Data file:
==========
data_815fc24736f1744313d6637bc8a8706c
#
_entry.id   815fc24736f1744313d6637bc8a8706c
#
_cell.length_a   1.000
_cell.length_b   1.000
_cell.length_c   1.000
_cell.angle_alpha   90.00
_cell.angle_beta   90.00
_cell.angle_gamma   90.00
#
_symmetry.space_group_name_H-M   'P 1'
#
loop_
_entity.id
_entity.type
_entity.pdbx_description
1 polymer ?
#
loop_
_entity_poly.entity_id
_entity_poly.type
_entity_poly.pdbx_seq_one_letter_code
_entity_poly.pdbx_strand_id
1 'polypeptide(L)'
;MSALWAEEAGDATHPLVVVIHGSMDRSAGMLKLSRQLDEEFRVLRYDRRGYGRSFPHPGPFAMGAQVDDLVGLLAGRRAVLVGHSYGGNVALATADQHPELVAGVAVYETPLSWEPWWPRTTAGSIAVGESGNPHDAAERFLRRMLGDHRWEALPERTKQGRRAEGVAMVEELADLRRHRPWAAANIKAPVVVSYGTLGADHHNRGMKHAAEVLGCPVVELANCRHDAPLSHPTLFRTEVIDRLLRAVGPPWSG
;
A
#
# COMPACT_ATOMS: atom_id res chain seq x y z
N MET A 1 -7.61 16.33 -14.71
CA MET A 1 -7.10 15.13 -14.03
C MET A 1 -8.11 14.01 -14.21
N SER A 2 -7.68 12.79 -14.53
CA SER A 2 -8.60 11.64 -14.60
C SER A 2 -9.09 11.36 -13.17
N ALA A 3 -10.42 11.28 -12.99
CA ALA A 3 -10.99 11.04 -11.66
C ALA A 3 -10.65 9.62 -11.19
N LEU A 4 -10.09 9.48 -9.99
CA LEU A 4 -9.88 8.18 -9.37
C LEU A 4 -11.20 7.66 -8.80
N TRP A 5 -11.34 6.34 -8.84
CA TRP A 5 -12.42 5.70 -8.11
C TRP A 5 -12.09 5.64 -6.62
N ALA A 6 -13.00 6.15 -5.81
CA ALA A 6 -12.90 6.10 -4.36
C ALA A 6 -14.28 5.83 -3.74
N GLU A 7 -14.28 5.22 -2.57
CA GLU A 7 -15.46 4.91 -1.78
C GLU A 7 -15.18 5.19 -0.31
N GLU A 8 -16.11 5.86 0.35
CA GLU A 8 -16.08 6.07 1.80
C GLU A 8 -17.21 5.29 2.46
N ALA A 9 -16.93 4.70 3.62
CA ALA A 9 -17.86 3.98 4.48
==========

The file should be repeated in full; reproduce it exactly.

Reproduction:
data_815fc24736f1744313d6637bc8a8706c
#
_entry.id   815fc24736f1744313d6637bc8a8706c
#
_cell.length_a   1.000
_cell.length_b   1.000
_cell.length_c   1.000
_cell.angle_alpha   90.00
_cell.angle_beta   90.00
_cell.angle_gamma   90.00
#
_symmetry.space_group_name_H-M   'P 1'
#
loop_
_entity.id
_entity.type
_entity.pdbx_description
1 polymer ?
#
loop_
_entity_poly.entity_id
_entity_poly.type
_entity_poly.pdbx_seq_one_letter_code
_entity_poly.pdbx_strand_id
1 'polypeptide(L)'
;MSALWAEEAGDATHPLVVVIHGSMDRSAGMLKLSRQLDEEFRVLRYDRRGYGRSFPHPGPFAMGAQVDDLVGLLAGRRAVLVGHSYGGNVALATADQHPELVAGVAVYETPLSWEPWWPRTTAGSIAVGESGNPHDAAERFLRRMLGDHRWEALPERTKQGRRAEGVAMVEELADLRRHRPWAAANIKAPVVVSYGTLGADHHNRGMKHAAEVLGCPVVELANCRHDAPLSHPTLFRTEVIDRLLRAVGPPWSG
;
A
#
# COMPACT_ATOMS: atom_id res chain seq x y z
N MET A 1 -7.61 16.33 -14.71
CA MET A 1 -7.10 15.13 -14.03
C MET A 1 -8.11 14.01 -14.21
N SER A 2 -7.68 12.79 -14.53
CA SER A 2 -8.60 11.64 -14.60
C SER A 2 -9.09 11.36 -13.17
N ALA A 3 -10.42 11.28 -12.99
CA ALA A 3 -10.99 11.04 -11.66
C ALA A 3 -10.65 9.62 -11.19
N LEU A 4 -10.09 9.48 -9.99
CA LEU A 4 -9.88 8.18 -9.37
C LEU A 4 -11.20 7.66 -8.80
N TRP A 5 -11.34 6.34 -8.84
CA TRP A 5 -12.42 5.70 -8.11
C TRP A 5 -12.09 5.64 -6.62
N ALA A 6 -13.00 6.15 -5.81
CA ALA A 6 -12.90 6.10 -4.36
C ALA A 6 -14.28 5.83 -3.74
N GLU A 7 -14.28 5.22 -2.57
CA GLU A 7 -15.46 4.91 -1.78
C GLU A 7 -15.18 5.19 -0.31
N GLU A 8 -16.11 5.86 0.35
CA GLU A 8 -16.08 6.07 1.80
C GLU A 8 -17.21 5.29 2.46
N ALA A 9 -16.93 4.70 3.62
CA ALA A 9 -17.86 3.98 4.48